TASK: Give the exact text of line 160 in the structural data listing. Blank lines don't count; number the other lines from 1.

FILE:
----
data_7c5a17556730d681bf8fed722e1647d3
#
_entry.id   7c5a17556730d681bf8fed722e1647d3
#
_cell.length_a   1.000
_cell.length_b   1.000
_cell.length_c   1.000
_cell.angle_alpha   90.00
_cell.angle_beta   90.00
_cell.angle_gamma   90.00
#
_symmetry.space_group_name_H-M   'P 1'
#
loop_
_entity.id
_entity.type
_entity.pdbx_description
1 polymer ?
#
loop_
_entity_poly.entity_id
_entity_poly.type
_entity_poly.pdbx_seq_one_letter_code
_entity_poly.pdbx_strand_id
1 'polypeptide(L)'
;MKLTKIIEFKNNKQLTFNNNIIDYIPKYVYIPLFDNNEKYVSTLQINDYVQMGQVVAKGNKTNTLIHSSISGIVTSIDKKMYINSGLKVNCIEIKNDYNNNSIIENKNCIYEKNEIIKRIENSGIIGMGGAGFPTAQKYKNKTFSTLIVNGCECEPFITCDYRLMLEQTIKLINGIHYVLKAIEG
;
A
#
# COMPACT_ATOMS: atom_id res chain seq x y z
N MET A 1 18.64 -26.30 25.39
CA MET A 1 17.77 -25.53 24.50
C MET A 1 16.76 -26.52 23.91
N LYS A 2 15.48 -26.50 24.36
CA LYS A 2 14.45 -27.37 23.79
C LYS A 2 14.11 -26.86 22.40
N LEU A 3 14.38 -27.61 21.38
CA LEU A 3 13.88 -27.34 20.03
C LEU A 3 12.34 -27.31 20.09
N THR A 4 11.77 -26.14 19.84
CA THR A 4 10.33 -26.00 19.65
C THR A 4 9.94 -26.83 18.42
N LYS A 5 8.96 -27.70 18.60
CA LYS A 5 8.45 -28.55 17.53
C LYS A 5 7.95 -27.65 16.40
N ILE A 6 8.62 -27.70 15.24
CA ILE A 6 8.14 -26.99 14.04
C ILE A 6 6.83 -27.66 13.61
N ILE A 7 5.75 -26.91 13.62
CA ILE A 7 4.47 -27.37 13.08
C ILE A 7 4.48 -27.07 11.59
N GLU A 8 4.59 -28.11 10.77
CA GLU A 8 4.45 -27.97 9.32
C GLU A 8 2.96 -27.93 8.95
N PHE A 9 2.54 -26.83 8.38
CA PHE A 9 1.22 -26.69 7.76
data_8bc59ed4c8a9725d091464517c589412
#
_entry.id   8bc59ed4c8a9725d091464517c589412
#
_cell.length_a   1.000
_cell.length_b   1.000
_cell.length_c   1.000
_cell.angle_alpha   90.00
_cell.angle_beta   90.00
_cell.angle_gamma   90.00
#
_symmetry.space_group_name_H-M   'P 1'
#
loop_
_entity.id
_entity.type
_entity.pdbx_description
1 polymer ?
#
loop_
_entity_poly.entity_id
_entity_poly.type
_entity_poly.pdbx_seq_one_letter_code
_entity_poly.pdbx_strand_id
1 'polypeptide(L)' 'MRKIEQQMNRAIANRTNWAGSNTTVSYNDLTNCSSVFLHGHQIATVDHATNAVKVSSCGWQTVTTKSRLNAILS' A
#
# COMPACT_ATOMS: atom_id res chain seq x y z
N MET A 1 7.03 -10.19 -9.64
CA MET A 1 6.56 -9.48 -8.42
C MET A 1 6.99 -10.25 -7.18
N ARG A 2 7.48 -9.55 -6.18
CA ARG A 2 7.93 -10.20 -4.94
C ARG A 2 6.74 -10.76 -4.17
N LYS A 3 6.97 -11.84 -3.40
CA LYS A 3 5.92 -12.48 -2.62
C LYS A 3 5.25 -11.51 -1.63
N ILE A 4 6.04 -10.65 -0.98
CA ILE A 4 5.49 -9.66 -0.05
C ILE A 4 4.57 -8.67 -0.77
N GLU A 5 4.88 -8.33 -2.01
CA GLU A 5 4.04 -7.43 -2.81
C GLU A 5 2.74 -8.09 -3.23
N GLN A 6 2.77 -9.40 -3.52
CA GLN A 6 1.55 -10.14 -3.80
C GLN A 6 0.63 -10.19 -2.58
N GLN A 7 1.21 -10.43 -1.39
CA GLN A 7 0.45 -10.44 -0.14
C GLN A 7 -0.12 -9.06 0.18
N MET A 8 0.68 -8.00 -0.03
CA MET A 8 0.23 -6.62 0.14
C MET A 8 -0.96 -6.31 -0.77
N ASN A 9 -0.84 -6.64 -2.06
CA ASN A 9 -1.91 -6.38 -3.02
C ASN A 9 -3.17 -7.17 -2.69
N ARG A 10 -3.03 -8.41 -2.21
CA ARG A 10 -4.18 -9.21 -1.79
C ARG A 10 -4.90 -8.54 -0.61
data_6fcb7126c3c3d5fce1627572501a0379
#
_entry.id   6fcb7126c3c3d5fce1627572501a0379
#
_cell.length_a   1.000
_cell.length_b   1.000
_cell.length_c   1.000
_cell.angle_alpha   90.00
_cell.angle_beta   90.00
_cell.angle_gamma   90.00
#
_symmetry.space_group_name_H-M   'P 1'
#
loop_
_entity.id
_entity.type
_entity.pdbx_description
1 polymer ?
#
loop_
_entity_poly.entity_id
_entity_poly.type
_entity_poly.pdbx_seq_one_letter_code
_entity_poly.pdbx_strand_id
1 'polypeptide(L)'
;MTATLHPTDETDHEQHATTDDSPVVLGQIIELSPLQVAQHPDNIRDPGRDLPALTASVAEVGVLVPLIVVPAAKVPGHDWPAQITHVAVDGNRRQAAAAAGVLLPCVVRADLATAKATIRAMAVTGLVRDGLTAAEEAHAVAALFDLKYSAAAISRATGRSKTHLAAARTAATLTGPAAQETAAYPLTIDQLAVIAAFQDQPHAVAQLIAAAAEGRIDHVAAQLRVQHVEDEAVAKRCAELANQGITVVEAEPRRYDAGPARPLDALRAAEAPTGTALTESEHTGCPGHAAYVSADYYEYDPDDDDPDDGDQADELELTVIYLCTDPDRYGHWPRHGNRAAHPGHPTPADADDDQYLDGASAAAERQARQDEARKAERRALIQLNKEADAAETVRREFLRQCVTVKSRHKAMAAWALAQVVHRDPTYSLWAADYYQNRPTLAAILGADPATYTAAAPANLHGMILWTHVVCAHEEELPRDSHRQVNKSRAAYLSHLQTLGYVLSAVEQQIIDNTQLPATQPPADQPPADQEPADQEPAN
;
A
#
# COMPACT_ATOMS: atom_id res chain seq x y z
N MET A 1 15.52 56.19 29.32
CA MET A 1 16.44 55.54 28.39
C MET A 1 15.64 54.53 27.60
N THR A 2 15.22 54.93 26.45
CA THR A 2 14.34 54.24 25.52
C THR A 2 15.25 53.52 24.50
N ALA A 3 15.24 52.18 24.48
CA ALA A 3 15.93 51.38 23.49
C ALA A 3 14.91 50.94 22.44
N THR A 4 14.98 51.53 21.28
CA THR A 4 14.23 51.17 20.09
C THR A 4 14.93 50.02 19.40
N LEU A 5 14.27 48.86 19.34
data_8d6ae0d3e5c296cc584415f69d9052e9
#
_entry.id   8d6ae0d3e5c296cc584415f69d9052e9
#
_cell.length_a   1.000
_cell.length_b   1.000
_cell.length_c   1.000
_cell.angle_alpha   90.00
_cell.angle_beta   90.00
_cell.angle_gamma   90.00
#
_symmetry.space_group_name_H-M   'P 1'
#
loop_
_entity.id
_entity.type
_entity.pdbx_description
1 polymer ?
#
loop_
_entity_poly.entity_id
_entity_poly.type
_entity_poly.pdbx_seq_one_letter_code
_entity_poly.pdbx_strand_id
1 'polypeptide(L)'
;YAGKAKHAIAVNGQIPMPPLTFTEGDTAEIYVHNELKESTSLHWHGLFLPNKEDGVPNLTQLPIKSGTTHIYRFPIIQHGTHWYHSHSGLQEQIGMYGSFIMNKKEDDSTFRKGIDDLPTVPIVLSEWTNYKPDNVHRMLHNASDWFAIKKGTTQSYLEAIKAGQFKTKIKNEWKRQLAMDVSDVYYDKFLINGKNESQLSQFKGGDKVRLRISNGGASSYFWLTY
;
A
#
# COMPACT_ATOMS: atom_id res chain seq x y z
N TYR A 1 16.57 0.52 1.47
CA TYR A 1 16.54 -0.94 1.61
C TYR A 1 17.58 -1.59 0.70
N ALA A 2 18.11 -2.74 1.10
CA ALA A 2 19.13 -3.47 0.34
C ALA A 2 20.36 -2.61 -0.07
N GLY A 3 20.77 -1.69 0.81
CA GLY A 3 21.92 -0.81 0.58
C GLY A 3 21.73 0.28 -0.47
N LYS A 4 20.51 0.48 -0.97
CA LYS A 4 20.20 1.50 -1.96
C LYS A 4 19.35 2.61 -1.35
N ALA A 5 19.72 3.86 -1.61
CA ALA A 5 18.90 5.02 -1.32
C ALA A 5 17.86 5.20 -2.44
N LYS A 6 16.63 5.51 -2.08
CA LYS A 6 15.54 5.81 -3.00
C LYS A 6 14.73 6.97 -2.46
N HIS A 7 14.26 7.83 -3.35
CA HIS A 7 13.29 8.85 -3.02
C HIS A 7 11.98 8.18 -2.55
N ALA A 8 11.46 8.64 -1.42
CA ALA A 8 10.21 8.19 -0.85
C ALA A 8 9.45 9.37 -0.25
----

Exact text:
#